Boating, in and of itself, is an adventure. Sitting at the helm with their dad while running from one place to the next or operating the tiller kicker motor, for instance, are both activities that their daughters can’t get enough of.

The Endsleys are fortunate to live in an area where there’s wildlife around every turn. In the waters around them, there are killer whales, humpback whales, grey whales, porpoise, sea lions and seals, bald eagles, and a wide range of sea birds, to name just a few of the creatures they regularly encounter. When Rob and Nicole showed their girls how to properly use a set of binoculars, they were once again mesmerized by the beauty and wonder all around them, scrutinizing each discovery as if they were looking through a microscope.

Nicole was a teacher for 15 years before becoming a full-time mom. She considers each day on the boat a learning opportunity for their kids and is always on the lookout for ways to integrate learning moments into their on-water endeavors.

Test Image

Exploring Washington’s Wildlife Wonderland

On a recent trip to the San Juan Islands in Washington, where their mission was to explore some of the remote shorelines and native wildlife with their daughters, Nicole added a stop along the way to the Whale Museum in Friday Harbor, so they could learn a bit about the creatures they would soon encounter.

The girls were like little sponges as they listened to recordings of whales communicating underwater, learned about what they eat, and examined whale skeletons in the museum. They punctuated the trip to the museum with a stop at the local ice cream shop before Rob fired up the Mercury outboards and headed off in search of marine mammals in the wild.

Their next stop was Spieden Island. The island was a private hunting preserve in the ‘70s and ‘80s and was planted with exotic mouflon sheep, as well as fallow and sika deer. Its tenure as a hunting reserve ended decades ago, but the animals remain and great herds of them still roam the island. Steller sea lions also use Green Point on the east end of the island as a haul out. The Endsleys circled the island at a safe distance, so as not to disturb the animals, and the two girls gazed at them in awe through their binoculars.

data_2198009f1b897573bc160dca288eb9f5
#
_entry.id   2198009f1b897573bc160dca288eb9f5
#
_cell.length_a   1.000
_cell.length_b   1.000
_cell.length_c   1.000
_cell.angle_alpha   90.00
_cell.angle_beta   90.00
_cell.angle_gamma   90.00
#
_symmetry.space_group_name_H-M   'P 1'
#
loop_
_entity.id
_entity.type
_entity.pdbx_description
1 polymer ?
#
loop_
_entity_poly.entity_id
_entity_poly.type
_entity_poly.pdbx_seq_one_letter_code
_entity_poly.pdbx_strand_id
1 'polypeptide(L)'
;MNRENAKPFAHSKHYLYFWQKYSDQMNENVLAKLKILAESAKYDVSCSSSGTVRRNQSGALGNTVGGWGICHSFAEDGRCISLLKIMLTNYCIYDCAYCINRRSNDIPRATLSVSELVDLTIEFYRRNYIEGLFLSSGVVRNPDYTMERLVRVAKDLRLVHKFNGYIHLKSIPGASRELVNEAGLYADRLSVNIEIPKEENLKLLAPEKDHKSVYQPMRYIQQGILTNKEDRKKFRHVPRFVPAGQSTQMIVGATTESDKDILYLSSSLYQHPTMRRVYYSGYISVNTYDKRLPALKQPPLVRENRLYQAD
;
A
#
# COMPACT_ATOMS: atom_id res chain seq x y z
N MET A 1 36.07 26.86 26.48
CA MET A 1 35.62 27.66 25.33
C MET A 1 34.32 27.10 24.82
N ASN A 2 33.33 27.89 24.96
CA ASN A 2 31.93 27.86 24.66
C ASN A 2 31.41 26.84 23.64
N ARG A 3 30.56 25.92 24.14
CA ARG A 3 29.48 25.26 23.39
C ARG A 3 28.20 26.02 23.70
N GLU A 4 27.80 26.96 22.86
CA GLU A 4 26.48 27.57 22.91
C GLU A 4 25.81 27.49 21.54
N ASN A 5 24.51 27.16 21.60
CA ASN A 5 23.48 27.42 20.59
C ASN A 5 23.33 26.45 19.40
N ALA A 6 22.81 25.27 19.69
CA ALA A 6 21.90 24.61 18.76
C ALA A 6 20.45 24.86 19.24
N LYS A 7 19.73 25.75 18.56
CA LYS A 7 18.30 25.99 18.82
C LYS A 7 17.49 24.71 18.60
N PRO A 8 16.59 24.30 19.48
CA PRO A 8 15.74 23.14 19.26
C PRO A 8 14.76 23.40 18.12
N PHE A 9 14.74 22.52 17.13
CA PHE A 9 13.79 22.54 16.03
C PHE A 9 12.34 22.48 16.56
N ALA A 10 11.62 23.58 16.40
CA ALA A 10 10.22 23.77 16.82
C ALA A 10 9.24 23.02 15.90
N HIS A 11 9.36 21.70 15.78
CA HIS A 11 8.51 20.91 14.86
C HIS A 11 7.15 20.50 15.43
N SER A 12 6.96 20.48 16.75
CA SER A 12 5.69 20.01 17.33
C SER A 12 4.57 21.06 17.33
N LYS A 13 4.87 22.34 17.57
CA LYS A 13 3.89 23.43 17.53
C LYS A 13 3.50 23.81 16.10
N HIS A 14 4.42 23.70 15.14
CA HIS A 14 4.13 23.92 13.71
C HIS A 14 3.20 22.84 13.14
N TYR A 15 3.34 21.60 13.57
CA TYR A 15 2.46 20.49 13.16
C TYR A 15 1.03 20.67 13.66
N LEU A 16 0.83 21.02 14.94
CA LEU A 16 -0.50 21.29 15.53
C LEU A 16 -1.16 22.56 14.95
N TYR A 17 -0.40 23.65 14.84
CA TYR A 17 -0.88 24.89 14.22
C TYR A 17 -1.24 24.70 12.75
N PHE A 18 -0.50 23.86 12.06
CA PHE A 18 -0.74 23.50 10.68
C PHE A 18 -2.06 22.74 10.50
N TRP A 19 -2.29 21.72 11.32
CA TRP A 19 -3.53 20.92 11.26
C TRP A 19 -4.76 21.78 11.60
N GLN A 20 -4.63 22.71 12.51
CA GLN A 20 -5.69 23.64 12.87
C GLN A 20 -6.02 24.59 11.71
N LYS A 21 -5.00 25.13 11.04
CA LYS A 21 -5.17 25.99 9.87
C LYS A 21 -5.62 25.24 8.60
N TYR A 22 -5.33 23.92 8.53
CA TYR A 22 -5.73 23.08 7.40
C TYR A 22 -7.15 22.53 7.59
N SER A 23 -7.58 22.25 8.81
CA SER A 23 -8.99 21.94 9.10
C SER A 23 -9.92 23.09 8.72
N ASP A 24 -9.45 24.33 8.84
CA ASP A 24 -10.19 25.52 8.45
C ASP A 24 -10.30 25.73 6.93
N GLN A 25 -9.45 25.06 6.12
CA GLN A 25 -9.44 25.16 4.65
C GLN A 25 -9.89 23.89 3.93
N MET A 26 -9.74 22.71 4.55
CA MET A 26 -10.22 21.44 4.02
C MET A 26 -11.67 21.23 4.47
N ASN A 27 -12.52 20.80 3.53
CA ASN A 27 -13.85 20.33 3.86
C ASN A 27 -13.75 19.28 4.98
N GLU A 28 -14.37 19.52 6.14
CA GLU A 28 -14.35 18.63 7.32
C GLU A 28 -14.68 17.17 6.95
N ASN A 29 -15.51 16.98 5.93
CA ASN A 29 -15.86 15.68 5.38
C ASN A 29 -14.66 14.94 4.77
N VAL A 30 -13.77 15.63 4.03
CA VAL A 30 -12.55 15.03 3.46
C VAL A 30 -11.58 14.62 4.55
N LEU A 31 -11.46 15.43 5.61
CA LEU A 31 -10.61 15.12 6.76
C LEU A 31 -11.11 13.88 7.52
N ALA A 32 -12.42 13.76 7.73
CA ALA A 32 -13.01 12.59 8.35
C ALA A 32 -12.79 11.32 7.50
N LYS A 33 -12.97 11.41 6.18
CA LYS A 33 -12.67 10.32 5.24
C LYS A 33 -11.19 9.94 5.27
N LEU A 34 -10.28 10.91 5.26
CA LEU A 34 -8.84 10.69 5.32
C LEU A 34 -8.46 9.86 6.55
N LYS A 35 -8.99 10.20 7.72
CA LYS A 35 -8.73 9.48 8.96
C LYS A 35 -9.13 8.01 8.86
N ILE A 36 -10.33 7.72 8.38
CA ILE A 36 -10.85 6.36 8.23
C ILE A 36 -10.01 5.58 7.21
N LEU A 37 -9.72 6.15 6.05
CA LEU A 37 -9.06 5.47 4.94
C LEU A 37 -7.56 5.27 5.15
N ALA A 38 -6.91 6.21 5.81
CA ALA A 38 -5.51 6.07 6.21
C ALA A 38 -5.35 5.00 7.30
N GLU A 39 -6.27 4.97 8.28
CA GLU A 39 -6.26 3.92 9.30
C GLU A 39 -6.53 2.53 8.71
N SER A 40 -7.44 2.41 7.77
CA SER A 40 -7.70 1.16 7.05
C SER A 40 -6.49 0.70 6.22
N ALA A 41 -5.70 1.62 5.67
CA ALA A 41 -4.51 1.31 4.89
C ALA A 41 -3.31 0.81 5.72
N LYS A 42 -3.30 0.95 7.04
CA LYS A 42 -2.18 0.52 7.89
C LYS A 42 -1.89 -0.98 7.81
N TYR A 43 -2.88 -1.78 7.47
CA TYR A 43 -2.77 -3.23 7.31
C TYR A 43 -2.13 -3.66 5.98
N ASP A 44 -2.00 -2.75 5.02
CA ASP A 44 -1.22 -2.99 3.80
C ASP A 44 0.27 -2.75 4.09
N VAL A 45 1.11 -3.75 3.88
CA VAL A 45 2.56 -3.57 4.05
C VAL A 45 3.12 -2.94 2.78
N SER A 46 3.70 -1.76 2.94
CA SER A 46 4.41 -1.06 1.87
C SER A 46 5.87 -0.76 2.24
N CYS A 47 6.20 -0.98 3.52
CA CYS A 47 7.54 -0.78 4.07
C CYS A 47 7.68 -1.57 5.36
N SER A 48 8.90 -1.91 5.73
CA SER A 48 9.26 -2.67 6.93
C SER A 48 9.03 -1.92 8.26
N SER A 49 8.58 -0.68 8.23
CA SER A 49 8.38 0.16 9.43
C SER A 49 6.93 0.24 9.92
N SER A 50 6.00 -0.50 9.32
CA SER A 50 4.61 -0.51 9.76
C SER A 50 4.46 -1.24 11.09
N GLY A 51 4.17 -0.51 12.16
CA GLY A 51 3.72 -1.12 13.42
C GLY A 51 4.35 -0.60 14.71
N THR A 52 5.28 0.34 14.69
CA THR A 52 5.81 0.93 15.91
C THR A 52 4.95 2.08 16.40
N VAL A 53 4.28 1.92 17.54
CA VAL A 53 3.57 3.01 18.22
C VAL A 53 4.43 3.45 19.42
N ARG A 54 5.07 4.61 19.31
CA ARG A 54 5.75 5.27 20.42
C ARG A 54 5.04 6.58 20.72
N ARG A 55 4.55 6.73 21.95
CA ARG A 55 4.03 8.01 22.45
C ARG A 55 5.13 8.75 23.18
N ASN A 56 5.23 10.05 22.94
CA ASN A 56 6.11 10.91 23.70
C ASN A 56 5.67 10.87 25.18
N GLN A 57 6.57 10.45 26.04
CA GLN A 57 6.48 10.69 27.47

Next, they headed to Turn Point Lighthouse on the very northwest tip of Stuart Island. Stuart Island is the Northwestern most island in the San Juan Archipelago, and the lighthouse overlooks Haro Strait, which separates the United States from Canada. The lighthouse became operational in 1893, and Nicole was sure to engage the girls with questions that encouraged them to think about what it might have been like to work at such a remote location in the late 1800s. She got them thinking about how the people may have gotten their food, who changed the light bulbs in the lighthouse and what types of boat they may have used to get around the islands. Pretty fascinating stuff when you stop and think about it.